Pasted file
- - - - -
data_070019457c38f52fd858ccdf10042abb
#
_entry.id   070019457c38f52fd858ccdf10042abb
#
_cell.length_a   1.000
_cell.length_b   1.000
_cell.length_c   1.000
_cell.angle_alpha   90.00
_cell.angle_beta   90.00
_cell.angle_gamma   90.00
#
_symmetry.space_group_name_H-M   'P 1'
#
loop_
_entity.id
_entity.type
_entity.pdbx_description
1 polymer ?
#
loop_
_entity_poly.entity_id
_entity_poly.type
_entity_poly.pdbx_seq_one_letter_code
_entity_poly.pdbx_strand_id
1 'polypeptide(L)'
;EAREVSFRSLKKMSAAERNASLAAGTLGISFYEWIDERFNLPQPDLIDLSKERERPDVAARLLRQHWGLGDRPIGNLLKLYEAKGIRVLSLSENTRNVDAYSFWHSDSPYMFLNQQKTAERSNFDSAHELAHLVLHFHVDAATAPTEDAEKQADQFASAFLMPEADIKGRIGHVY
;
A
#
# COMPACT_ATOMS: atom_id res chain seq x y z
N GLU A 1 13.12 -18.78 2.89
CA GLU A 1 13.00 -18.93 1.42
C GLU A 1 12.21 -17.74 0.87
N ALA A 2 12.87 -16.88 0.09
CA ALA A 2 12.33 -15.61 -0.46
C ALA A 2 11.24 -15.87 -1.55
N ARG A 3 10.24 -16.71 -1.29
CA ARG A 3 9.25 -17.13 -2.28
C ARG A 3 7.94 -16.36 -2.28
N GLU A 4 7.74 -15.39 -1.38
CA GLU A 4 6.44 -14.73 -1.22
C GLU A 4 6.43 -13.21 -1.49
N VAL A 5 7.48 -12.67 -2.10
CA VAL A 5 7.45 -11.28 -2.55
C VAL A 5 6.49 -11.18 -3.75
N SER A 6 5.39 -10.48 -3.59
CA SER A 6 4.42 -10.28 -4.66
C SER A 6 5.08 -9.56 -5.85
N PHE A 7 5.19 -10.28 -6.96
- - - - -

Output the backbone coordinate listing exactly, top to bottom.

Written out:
data_070019457c38f52fd858ccdf10042abb
#
_entry.id   070019457c38f52fd858ccdf10042abb
#
_cell.length_a   1.000
_cell.length_b   1.000
_cell.length_c   1.000
_cell.angle_alpha   90.00
_cell.angle_beta   90.00
_cell.angle_gamma   90.00
#
_symmetry.space_group_name_H-M   'P 1'
#
loop_
_entity.id
_entity.type
_entity.pdbx_description
1 polymer ?
#
loop_
_entity_poly.entity_id
_entity_poly.type
_entity_poly.pdbx_seq_one_letter_code
_entity_poly.pdbx_strand_id
1 'polypeptide(L)'
;EAREVSFRSLKKMSAAERNASLAAGTLGISFYEWIDERFNLPQPDLIDLSKERERPDVAARLLRQHWGLGDRPIGNLLKLYEAKGIRVLSLSENTRNVDAYSFWHSDSPYMFLNQQKTAERSNFDSAHELAHLVLHFHVDAATAPTEDAEKQADQFASAFLMPEADIKGRIGHVY
;
A
#
# COMPACT_ATOMS: atom_id res chain seq x y z
N GLU A 1 13.12 -18.78 2.89
CA GLU A 1 13.00 -18.93 1.42
C GLU A 1 12.21 -17.74 0.87
N ALA A 2 12.87 -16.88 0.09
CA ALA A 2 12.33 -15.61 -0.46
C ALA A 2 11.24 -15.87 -1.55
N ARG A 3 10.24 -16.71 -1.29
CA ARG A 3 9.25 -17.13 -2.28
C ARG A 3 7.94 -16.36 -2.28
N GLU A 4 7.74 -15.39 -1.38
CA GLU A 4 6.44 -14.73 -1.22
C GLU A 4 6.43 -13.21 -1.49
N VAL A 5 7.48 -12.67 -2.10
CA VAL A 5 7.45 -11.28 -2.55
C VAL A 5 6.49 -11.18 -3.75
N SER A 6 5.39 -10.48 -3.59
CA SER A 6 4.42 -10.28 -4.66
C SER A 6 5.08 -9.56 -5.85
N PHE A 7 5.19 -10.28 -6.96